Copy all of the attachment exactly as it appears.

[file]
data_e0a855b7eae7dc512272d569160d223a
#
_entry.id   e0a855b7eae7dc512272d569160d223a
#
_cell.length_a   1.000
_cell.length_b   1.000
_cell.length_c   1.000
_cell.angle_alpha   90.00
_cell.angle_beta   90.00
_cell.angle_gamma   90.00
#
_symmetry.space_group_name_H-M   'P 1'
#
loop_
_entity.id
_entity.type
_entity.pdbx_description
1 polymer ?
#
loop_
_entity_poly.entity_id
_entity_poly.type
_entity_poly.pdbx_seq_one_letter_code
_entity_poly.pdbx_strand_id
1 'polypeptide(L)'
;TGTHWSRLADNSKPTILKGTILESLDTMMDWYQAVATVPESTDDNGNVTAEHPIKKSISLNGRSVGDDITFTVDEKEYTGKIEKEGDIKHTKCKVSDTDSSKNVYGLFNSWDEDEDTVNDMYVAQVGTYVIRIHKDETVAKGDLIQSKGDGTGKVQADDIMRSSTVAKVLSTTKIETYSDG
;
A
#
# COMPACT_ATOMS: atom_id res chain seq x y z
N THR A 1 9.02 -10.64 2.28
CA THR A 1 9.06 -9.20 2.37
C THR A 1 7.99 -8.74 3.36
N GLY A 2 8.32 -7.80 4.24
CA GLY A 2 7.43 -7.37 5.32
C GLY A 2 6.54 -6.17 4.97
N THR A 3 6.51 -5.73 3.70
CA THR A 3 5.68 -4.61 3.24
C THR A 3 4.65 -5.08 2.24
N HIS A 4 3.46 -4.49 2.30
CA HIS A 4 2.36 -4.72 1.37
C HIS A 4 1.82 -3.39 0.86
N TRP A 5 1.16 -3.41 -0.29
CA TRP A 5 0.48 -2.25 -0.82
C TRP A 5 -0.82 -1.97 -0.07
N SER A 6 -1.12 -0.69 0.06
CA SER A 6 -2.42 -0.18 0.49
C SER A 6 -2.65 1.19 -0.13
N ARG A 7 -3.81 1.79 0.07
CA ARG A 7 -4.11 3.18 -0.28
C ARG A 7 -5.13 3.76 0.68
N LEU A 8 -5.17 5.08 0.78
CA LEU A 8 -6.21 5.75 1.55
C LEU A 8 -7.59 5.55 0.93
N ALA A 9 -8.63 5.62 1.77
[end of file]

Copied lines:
data_e0a855b7eae7dc512272d569160d223a
#
_entry.id   e0a855b7eae7dc512272d569160d223a
#
_cell.length_a   1.000
_cell.length_b   1.000
_cell.length_c   1.000
_cell.angle_alpha   90.00
_cell.angle_beta   90.00
_cell.angle_gamma   90.00
#
_symmetry.space_group_name_H-M   'P 1'
#
loop_
_entity.id
_entity.type
_entity.pdbx_description
1 polymer ?
#
loop_
_entity_poly.entity_id
_entity_poly.type
_entity_poly.pdbx_seq_one_letter_code
_entity_poly.pdbx_strand_id
1 'polypeptide(L)'
;TGTHWSRLADNSKPTILKGTILESLDTMMDWYQAVATVPESTDDNGNVTAEHPIKKSISLNGRSVGDDITFTVDEKEYTGKIEKEGDIKHTKCKVSDTDSSKNVYGLFNSWDEDEDTVNDMYVAQVGTYVIRIHKDETVAKGDLIQSKGDGTGKVQADDIMRSSTVAKVLSTTKIETYSDG
;
A
#
# COMPACT_ATOMS: atom_id res chain seq x y z
N THR A 1 9.02 -10.64 2.28
CA THR A 1 9.06 -9.20 2.37
C THR A 1 7.99 -8.74 3.36
N GLY A 2 8.32 -7.80 4.24
CA GLY A 2 7.43 -7.37 5.32
C GLY A 2 6.54 -6.17 4.97
N THR A 3 6.51 -5.73 3.70
CA THR A 3 5.68 -4.61 3.24
C THR A 3 4.65 -5.08 2.24
N HIS A 4 3.46 -4.49 2.30
CA HIS A 4 2.36 -4.72 1.37
C HIS A 4 1.82 -3.39 0.86
N TRP A 5 1.16 -3.41 -0.29
CA TRP A 5 0.48 -2.25 -0.82
C TRP A 5 -0.82 -1.97 -0.07
N SER A 6 -1.12 -0.69 0.06
CA SER A 6 -2.42 -0.18 0.49
C SER A 6 -2.65 1.19 -0.13
N ARG A 7 -3.81 1.79 0.07
CA ARG A 7 -4.11 3.18 -0.28
C ARG A 7 -5.13 3.76 0.68
N LEU A 8 -5.17 5.08 0.78
CA LEU A 8 -6.21 5.75 1.55
C LEU A 8 -7.59 5.55 0.93
N ALA A 9 -8.63 5.62 1.77